New Research Sheds Light on Another Aspect of Unhealthy Lakes
Anyone who has been out on Crystal or Loon Lakes in the summer has undoubtedly seen one of these big uglies. This is a picture of a common carp – otherwise known as Enemy #2. (As we’ve previously discussed, Enemy #1 is the massive amount of phosphorous that is feeding into the lake from the watershed at large).
Find out more about phosphorous loads from the University of Minnesota by clicking here.
Enemy #2 is a concern for a number of reasons, not the least of which is that it is an invasive species that has taken up residence in our watershed. While people are well aware of Zebra Mussels and Asian Carp are the new potential threats to our eco-system, the common carp has been quietly ravaging Minnesota waters for the last century. It is an invasive species brought to the U.S. as a food staple in the late 1800s. Since that time, the fish has proliferated, and quietly destroyed ecosystems. But how?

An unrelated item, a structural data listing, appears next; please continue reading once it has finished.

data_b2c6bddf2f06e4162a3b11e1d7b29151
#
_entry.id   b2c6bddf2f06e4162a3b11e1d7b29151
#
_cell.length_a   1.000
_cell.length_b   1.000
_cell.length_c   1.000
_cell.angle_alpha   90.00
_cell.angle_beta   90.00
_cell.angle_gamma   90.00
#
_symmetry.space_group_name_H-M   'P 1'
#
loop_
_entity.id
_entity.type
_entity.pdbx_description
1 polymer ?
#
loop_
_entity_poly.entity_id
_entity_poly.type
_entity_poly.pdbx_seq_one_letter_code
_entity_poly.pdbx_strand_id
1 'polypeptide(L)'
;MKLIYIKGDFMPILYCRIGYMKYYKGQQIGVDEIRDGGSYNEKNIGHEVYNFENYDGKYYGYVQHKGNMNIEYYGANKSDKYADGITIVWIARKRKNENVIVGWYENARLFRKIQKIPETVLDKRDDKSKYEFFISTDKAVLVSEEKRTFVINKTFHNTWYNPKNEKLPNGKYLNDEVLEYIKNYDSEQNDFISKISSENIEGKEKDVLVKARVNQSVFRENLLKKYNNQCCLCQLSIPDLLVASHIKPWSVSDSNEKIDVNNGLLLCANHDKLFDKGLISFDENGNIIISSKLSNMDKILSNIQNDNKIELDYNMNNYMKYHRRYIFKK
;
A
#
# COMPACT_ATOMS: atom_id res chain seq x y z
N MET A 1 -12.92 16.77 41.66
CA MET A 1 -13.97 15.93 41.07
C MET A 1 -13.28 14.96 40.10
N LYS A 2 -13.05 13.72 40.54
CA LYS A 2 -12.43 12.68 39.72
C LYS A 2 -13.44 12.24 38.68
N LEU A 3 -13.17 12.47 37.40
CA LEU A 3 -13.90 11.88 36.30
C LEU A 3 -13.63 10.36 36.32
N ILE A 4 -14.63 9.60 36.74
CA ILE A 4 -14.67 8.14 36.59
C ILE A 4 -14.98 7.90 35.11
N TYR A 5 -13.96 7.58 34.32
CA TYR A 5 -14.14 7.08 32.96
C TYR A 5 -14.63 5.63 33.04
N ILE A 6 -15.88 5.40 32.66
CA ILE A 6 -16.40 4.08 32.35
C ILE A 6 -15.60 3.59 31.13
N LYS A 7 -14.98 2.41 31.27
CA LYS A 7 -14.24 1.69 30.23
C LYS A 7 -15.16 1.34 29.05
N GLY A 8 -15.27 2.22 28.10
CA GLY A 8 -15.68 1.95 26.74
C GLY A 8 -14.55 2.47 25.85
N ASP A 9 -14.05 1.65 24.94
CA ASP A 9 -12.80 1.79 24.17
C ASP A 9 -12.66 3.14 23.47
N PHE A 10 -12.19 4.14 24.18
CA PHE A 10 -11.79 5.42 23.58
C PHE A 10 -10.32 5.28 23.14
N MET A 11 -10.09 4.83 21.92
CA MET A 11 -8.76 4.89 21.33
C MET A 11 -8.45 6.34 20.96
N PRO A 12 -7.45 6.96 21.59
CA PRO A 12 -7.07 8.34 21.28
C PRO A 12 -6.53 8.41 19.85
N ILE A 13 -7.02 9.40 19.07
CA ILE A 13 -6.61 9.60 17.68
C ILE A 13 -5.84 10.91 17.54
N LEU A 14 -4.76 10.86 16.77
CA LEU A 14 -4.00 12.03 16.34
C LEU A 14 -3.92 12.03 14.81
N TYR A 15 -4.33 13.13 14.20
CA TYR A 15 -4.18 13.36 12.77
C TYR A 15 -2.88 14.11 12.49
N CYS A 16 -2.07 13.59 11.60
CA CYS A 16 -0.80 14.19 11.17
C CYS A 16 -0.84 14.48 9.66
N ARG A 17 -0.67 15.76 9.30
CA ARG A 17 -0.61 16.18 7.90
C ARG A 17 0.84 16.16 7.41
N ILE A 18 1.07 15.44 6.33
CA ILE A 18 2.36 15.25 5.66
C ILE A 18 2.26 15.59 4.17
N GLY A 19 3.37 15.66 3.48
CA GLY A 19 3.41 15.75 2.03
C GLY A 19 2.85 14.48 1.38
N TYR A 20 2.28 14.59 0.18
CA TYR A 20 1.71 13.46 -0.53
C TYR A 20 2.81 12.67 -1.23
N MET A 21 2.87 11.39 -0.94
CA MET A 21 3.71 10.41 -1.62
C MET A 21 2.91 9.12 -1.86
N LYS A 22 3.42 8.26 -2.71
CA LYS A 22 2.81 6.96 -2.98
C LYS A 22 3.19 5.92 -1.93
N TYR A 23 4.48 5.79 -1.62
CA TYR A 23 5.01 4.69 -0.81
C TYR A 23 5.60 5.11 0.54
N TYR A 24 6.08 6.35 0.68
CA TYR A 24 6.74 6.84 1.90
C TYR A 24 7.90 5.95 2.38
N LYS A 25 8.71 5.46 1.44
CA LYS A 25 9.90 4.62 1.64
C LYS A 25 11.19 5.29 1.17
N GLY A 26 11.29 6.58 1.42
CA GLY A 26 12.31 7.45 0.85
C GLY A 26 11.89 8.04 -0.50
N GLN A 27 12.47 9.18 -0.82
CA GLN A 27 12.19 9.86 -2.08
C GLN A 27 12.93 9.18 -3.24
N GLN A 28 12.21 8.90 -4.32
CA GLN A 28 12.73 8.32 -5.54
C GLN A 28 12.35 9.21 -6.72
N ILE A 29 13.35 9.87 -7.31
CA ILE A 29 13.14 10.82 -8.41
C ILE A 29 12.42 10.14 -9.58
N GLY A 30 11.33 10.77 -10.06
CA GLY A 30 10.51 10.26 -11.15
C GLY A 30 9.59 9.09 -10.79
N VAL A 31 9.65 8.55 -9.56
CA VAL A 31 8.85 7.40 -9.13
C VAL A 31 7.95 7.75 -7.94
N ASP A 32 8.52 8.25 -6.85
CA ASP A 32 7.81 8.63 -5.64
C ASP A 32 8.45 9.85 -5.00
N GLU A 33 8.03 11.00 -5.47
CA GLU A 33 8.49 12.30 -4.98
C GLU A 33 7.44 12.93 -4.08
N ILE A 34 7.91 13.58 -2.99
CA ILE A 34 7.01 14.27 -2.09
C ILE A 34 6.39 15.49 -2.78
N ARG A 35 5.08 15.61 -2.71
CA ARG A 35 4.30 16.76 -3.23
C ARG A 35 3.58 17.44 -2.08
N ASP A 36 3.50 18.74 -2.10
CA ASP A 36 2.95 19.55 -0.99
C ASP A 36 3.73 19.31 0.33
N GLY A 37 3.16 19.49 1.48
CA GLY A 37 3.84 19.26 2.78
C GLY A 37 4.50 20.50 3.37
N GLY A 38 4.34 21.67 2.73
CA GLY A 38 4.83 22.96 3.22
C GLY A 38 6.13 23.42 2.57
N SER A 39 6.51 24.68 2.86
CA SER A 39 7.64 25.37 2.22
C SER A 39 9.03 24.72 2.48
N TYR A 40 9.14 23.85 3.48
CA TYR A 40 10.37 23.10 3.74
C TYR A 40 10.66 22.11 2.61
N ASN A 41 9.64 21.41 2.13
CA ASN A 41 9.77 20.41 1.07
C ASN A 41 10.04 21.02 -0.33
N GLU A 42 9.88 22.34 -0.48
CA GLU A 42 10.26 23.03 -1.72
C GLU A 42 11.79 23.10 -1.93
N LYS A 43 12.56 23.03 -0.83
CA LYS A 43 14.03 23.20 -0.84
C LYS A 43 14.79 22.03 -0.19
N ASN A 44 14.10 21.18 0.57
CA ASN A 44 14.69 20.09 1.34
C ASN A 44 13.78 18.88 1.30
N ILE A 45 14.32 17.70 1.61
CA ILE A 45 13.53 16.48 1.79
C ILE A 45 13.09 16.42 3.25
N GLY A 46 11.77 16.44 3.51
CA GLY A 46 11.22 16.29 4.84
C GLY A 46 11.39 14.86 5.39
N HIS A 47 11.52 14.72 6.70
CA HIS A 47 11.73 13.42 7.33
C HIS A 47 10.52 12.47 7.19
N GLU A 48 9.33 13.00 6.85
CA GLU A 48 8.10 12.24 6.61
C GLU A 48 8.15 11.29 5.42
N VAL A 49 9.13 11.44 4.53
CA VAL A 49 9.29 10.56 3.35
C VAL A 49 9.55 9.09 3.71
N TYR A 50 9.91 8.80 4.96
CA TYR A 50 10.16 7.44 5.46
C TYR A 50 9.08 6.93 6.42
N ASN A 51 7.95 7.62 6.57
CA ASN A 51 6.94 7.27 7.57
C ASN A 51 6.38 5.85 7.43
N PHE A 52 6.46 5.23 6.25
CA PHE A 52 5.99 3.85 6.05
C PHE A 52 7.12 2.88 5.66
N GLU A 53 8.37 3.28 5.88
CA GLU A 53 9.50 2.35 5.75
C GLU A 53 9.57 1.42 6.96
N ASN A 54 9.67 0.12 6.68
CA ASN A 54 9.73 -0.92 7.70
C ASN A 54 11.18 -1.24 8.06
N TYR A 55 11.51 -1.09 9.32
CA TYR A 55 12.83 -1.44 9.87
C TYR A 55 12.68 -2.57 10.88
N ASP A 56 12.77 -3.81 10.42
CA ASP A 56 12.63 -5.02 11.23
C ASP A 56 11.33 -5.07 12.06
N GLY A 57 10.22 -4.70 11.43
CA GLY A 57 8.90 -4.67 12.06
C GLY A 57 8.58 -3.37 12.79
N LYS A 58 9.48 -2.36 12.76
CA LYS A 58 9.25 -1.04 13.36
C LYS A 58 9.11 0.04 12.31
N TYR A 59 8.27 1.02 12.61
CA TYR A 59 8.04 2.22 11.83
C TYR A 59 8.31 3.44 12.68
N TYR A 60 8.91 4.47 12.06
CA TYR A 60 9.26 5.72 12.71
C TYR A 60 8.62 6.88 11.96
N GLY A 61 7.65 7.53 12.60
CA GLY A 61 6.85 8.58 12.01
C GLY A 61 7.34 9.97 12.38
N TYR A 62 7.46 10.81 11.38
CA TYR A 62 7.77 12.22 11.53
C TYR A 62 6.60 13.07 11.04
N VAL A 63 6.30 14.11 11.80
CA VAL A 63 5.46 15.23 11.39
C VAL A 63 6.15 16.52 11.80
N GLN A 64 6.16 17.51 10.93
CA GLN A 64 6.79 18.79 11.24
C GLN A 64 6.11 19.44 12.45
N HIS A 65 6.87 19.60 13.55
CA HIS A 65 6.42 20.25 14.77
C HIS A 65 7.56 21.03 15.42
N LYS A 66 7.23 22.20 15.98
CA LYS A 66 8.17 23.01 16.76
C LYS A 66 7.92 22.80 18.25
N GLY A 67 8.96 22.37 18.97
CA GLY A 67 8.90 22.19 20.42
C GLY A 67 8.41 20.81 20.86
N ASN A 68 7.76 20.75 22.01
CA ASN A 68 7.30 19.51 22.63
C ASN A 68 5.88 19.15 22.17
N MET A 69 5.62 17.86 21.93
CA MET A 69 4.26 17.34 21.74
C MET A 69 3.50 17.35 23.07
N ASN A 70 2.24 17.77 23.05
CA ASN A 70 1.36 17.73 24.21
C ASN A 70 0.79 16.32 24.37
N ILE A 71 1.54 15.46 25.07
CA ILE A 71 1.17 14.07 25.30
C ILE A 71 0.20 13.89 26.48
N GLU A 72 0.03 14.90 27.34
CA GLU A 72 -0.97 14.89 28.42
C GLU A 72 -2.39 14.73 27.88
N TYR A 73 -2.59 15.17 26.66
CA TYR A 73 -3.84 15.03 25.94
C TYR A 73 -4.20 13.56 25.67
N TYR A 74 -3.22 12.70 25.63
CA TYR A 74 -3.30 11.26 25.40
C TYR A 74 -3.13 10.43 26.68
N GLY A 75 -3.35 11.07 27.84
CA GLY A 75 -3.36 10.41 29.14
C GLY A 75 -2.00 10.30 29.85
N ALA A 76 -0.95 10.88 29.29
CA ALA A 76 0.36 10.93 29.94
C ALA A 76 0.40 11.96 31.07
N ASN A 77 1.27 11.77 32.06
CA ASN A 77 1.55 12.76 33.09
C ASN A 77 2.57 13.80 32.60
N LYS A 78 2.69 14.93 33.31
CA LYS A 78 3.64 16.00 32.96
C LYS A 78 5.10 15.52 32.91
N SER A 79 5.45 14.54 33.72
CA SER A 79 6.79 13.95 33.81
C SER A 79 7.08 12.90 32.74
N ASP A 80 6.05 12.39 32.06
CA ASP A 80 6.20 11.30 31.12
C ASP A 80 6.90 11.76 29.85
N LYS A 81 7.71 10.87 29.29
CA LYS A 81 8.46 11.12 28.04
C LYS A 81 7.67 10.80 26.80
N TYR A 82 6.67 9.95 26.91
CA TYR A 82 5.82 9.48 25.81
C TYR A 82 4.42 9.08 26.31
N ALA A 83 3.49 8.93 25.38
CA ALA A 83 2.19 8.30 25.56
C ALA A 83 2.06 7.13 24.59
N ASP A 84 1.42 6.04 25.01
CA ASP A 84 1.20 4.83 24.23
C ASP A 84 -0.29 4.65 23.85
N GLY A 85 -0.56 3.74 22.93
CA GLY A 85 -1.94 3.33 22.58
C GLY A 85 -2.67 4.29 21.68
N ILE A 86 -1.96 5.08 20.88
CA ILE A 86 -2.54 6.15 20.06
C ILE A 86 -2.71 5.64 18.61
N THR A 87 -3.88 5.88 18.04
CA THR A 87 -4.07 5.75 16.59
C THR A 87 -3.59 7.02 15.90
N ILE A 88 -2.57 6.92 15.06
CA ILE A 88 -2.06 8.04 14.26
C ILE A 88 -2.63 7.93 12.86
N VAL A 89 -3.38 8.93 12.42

Common carp are omnivorous, but en masse they strip a lake of its natural plant matter. Though we may not realize it, a weedy lake full of native plant species and fish habitat is a healthy lake. The plants can convert moderate levels of phosphorous and nitrogen and provide food to fish, amphibians, and birds that live in the wetlands around the lakes. The roots of these plants also help stabilize the lake floor, keeping the silt in place and providing natural aqua-filters that clarify the water. Carp devour these plants until there are none left. Then they churn up the silt and phosphorous in the lake bed. With no plants to consume the already high levels of phosphorous, the algae that we’ve all come to detest feeds on the phosphorous and blooms. This leaves the waters in our lakes anything but crystal clear.
See the video below for more information, and stay tuned for more news in CARP WARS!
(Jump ahead to minute 7 to step right into Carp Wars!)